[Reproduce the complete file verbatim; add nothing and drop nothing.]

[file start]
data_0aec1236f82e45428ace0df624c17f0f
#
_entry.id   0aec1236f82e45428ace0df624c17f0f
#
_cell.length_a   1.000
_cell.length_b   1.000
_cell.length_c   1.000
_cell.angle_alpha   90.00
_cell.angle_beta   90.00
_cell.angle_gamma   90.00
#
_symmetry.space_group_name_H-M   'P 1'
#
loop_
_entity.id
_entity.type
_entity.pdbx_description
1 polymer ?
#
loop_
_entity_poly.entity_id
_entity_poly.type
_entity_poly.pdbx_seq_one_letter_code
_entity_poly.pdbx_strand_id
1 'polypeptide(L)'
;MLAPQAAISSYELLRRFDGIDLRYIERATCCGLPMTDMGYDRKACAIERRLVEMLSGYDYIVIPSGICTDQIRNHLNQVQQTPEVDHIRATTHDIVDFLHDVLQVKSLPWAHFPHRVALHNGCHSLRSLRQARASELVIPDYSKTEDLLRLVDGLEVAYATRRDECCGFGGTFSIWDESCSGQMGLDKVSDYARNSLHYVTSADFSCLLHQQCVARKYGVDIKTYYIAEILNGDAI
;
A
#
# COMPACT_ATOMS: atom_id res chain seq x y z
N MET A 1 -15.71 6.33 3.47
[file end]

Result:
data_0aec1236f82e45428ace0df624c17f0f
#
_entry.id   0aec1236f82e45428ace0df624c17f0f
#
_cell.length_a   1.000
_cell.length_b   1.000
_cell.length_c   1.000
_cell.angle_alpha   90.00
_cell.angle_beta   90.00
_cell.angle_gamma   90.00
#
_symmetry.space_group_name_H-M   'P 1'
#
loop_
_entity.id
_entity.type
_entity.pdbx_description
1 polymer ?
#
loop_
_entity_poly.entity_id
_entity_poly.type
_entity_poly.pdbx_seq_one_letter_code
_entity_poly.pdbx_strand_id
1 'polypeptide(L)'
;MLAPQAAISSYELLRRFDGIDLRYIERATCCGLPMTDMGYDRKACAIERRLVEMLSGYDYIVIPSGICTDQIRNHLNQVQQTPEVDHIRATTHDIVDFLHDVLQVKSLPWAHFPHRVALHNGCHSLRSLRQARASELVIPDYSKTEDLLRLVDGLEVAYATRRDECCGFGGTFSIWDESCSGQMGLDKVSDYARNSLHYVTSADFSCLLHQQCVARKYGVDIKTYYIAEILNGDAI
;
A
#
# COMPACT_ATOMS: atom_id res chain seq x y z
N MET A 1 -15.71 6.33 3.47